Those who assumed we were post-history thought those days were long gone. They fervently believed that in the wake of the Holocaust and the repeated attempts to destroy the State of Israel, Jew-hatred was a vestige of some ancient era, like eighty years ago. They attributed modern Jew-hatred to the political issues surrounding Israel, all resolvable if only Israel would make the requisite (and limitless) concessions. With those assumptions shattered, it was good for American Jews to stand together at the Washington rally last week if only to find comfort in mutual support. The way forward will not be simple for a variety of reasons.
Certainly, it is gratifying to realize that Jews are not completely friendless. Rallies across the world and on almost every continent demonstrate a reservoir of goodwill emanating from good people who appreciate the Jewish contribution to civilization, spiritually and materially. It is disheartening to contemplate that a significant and growing base of the Democrat Party is hostile to Jews and to Israel, sharing that antagonism with a fringe element of the conservative movement. They not only blame Israel for existing, but they also blame the Jews, apparently, for forcing their confederates to murder, rape, and kidnap us. The gap between sympathy for Israel and the horrific massacre and blaming the Jews for bringing this suffering upon ourselves (known in diplomatic parlance as “context”) was measured not in days or weeks but in hours. That antagonism, fueled across the West by the growing population of radical Muslims who have emigrated (legally or not) to what were formerly bastions of civilization now enduring steep declines in their native populations, will only increase over time.
Additionally, those who call themselves “progressives” have created not only a political and social movement but also a faux morality, even a religion, with its own laws, ethics, saints, and sinners. They do not tolerate dissent from the heretics and, foolishly, their intellectual meanderings and perverted moral notions are celebrated by much of the liberal media that control public discourse and deem themselves arbiters of what views should be embraced and what must be reviled. Even worse, the American political and legal establishment has largely turned away from enforcing the law, arresting, prosecuting, and jailing rioters and purveyors of mayhem under the guise of permitting free speech. If an end is to come to the American Jewish experience it is not because – as has been warned for decades by those fighting the last war – that American Nazis or white supremacists will seize power; it will be because the institutions of society – government, law, police, press – have abandoned Jews to the violence and viciousness of the rioters and cowardly given those haters free rein to attack, burn, destroy, and devastate Jewish communities because clamping down on the marauders opens them to facile and frivolous charges of racism and Islamophobia. That is how societies disintegrate.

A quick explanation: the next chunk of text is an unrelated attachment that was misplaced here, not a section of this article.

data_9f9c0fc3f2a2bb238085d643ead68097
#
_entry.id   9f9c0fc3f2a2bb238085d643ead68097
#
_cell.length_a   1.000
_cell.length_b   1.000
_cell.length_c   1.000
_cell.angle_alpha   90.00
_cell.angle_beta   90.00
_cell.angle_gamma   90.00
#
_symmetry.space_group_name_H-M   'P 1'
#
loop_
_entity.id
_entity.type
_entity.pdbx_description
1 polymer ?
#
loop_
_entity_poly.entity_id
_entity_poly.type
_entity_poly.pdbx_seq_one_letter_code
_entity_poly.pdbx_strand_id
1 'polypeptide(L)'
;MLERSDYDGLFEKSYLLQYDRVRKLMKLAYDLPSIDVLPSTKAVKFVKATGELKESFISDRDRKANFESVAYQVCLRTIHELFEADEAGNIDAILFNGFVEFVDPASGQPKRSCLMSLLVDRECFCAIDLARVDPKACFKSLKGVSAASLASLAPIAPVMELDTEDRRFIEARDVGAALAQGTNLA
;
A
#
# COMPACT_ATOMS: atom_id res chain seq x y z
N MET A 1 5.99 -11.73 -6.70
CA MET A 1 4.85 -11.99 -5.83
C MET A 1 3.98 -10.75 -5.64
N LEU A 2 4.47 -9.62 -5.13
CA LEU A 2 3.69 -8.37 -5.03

Perhaps even more shocking to American Jews is that the explosion of Jew hatred has intruded on a community that – as in the Germany of the 1920’s and 1930’s – is largely assimilated and mostly ignorant of its Jewish heritage. If anything, American Jews are collectively the fulfillment of the American dream, the descendants of immigrants who became materially successful, politically prominent, culturally dominant, and intensely loyal and law-abiding. (The few exceptions are notorious for that very reason.) The average Gentile would not recognize the average Jew in the street. American Jews assumed they had finally made it, once and for all, the pleasant, permanent exile. Now that dream threatens to turn into a nightmare.
A paradigm shift in thinking is required – but it will require a readjustment that is rooted in understanding Jewish tradition and history as well as a renewed commitment to Jewish uniqueness. Assimilation will not help Jews hide. A rejection of Jewish faith and observance does not help Jews blend in. A return to Jewish tradition as the source of a revival of Jewish pride is the way forward as well considering Israel more than just a place to visit. That will demonstrate resolve to our enemies who have nothing to offer but hatred, violence, lies, empty slogans, threats, and intimidation. American Jewish leadership would do well to foster that return and revival rather than disseminate cliches, placards, entreaties, and hopeful wishes that education, dialogue, conversation, blind faith in any political party, or more legislation will accomplish the same goal. And a more robust self-defense would also be appropriate.
In Israel, a different paradigm shift is necessary to dispel the fantasies produced by the decades of politicians who concocted the Oslo process and the Gaza Expulsion and the geniuses (that is meant seriously, not facetiously) who devise the defensive weaponry that wards off the enemy’s rockets, missiles, and other weapons.
Let’s get real. It is not just about Hamas, today’s bogeymen, who are distinguishable from Fatah only in tactics and not at all in objective. The problem is more profound, and we have long chosen to ignore the reality that stares us in the face.
Israel is the only country in the world whose citizens can be subjected to daily attacks from hostile forces who live next to us and within our boundaries. It is not normal to drive a car and consider that someone might shoot you, stone you, or toss a Molotov cocktail your way. It is not normal to stand on a street corner and wonder if a vehicle will ram you. It is not normal to walk on the sidewalk and speculate whether someone will stab you. It is not normal to sit in a café or on a bus and contemplate whether someone has placed a bomb there. And it is not normal to be the recipients of enemy rockets and missiles on a regular basis.